U.S. oil futures ended Thursday trading higher, but well off their highs, after government data showed a rise in U.S. crude stockpiles, contradicting an earlier industry report.
U.S. crude settled 11 cents higher, or 0.36 percent, at $30.77 a barrel, while Brent futures fell 25 cents to $34.25 a barrel. Brent earlier traded as high as $35.73. WTI rose more than 3 percent at session highs.
The Energy Information Administration reported crude inventories rose by 2.1 million barrels in the last week as refineries hiked output. Analysts had expected an increase of 3.9 million barrels.
Futures had earlier gained support after the American Petroleum Institute, an industry group, said U.S. crude stocks unexpectedly fell by 3.3 million barrels last week.
Gasoline stocks jumped by 3 million barrels, beating expectations by 2.5 million barrels. Distillate stockpiles, which include diesel and heating oil, were up 1.4 million barrels, slightly below a consensus forecast.
Crude had been up by more than 3 percent on Thursday after Iran on Wednesday welcomed plans by Russia and Saudi Arabia to freeze output.
The gain added to a more than 7 percent surge in the previous session, which came even though analysts said the market had overreacted to Iran's support for the caps and the Russian-Saudi move was unlikely to reduce the global surplus.
"It's a continuation of yesterday's move," said Carsten Fritsch, analyst at Commerzbank. "What we see still is extreme volatility. I would not be surprised to see prices retreating again by a big margin in coming days."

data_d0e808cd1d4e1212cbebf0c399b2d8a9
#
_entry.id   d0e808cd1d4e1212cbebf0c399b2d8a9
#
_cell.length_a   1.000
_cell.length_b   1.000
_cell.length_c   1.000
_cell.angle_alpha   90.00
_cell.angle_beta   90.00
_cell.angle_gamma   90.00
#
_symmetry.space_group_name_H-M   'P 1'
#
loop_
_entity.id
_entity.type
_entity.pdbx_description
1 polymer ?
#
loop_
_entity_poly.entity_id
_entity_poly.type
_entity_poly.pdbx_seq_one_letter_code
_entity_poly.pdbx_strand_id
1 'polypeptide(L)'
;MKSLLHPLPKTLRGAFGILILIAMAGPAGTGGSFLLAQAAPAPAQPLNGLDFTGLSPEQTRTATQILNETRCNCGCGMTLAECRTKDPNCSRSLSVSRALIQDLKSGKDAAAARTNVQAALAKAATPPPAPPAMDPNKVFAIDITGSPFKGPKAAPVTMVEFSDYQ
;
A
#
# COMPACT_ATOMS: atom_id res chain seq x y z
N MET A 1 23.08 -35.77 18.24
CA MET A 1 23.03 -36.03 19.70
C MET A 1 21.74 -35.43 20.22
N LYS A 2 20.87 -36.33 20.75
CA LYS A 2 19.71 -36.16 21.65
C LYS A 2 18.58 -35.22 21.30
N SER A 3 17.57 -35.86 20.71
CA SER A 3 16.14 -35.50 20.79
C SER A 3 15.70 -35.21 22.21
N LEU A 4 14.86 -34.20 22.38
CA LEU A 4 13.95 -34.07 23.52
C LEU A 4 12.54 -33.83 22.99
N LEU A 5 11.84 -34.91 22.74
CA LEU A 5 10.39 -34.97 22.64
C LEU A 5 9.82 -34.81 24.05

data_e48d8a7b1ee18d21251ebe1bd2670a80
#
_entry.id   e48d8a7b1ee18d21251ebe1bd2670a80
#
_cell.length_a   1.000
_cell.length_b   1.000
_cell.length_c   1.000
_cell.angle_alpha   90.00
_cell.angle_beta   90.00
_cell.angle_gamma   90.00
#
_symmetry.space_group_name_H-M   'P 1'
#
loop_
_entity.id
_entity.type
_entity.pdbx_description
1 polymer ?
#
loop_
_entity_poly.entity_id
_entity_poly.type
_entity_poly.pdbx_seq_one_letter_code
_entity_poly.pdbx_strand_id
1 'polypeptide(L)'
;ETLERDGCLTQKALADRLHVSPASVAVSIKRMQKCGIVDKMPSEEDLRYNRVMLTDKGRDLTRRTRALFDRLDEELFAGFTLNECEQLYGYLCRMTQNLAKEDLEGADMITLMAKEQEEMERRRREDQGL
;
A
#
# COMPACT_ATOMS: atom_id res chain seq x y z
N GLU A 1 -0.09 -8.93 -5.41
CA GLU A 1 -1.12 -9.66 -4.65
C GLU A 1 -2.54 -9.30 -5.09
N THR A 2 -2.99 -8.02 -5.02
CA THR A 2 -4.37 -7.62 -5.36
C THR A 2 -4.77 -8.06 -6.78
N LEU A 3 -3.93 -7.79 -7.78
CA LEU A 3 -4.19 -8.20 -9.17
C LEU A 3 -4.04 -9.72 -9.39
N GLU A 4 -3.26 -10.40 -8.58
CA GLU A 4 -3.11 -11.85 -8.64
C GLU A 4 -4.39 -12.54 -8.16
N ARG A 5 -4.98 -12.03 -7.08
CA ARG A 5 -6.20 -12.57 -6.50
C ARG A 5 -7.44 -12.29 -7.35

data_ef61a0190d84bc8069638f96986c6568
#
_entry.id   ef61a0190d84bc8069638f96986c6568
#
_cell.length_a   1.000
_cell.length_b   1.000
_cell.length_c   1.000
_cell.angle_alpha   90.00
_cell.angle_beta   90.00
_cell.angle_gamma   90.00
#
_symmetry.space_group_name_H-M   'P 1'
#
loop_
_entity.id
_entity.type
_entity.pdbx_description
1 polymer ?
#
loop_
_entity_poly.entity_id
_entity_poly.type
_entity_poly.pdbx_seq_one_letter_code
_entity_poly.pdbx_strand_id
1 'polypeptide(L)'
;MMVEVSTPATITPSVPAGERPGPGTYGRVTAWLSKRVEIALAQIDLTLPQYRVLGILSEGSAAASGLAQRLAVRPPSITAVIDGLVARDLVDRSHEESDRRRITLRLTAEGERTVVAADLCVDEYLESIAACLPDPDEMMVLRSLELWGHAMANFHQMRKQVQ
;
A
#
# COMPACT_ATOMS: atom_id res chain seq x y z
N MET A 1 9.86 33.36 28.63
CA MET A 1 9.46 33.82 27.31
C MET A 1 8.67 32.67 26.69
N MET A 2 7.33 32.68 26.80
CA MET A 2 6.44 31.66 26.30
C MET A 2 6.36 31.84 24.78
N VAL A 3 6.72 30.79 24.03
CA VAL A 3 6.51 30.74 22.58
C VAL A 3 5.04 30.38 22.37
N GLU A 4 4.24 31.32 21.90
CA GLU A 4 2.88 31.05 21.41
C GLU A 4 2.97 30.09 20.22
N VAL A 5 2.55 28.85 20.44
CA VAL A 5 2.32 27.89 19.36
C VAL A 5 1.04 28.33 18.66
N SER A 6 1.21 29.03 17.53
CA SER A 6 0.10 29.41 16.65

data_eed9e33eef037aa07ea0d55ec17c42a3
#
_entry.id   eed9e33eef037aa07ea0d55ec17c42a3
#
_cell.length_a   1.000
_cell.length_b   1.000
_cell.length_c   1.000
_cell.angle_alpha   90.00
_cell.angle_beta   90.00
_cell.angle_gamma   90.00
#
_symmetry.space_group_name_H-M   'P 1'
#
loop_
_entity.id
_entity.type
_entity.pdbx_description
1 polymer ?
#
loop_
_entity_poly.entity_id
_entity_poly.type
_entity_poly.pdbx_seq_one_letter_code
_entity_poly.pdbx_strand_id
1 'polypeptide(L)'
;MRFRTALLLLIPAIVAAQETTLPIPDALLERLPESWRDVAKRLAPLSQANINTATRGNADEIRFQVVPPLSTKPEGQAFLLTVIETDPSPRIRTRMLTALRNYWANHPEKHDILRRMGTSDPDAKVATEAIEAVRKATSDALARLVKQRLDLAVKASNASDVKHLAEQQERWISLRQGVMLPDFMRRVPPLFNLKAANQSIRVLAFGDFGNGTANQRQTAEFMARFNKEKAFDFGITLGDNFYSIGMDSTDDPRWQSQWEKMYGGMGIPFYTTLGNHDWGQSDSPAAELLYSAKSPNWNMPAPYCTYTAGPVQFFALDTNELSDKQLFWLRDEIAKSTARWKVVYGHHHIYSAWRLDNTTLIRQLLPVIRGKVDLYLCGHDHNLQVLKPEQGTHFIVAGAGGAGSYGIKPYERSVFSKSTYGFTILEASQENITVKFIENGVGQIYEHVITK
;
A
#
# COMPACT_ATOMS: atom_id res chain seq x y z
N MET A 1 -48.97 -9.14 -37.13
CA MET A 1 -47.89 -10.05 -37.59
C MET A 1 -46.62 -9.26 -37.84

Iranian Oil Minister Bijan Zanganeh met counterparts from Venezuela, Iraq and Qatar on Wednesday but did not say whether Iran would cap its output in keeping with the proposal put forward by Russia and Saudi Arabia.
On Thursday, Iraq's oil minister said talks would continue between OPEC and non-OPEC countries to prop up prices.
Iraq Oil Ministry spokesman Asim Jihad said an emergency meeting could be called next month "if there is an agreement among all parties, according to The Wall Street Journal.
Oil has collapsed from levels above $100 a barrel seen in mid-2014 due to excess supply, in a slide that deepened after the Organization of the Petroleum Exporting Countries later that year dropped its policy of cutting supply to boost prices.
"The agreement will do little to reduce the current supply glut," BMI Research said in a report on Thursday.
Iran exported about 2.2 million barrels per day (bpd) of crude before 2012, when sanctions imposed by world powers to curb Tehran's nuclear program cut shipments to about 1.1 million bpd.
The sanctions were lifted last month, allowing Iran to resume selling oil to the European Union. Sources familiar with Iranian thinking have said this week that Iran would not freeze output at current levels.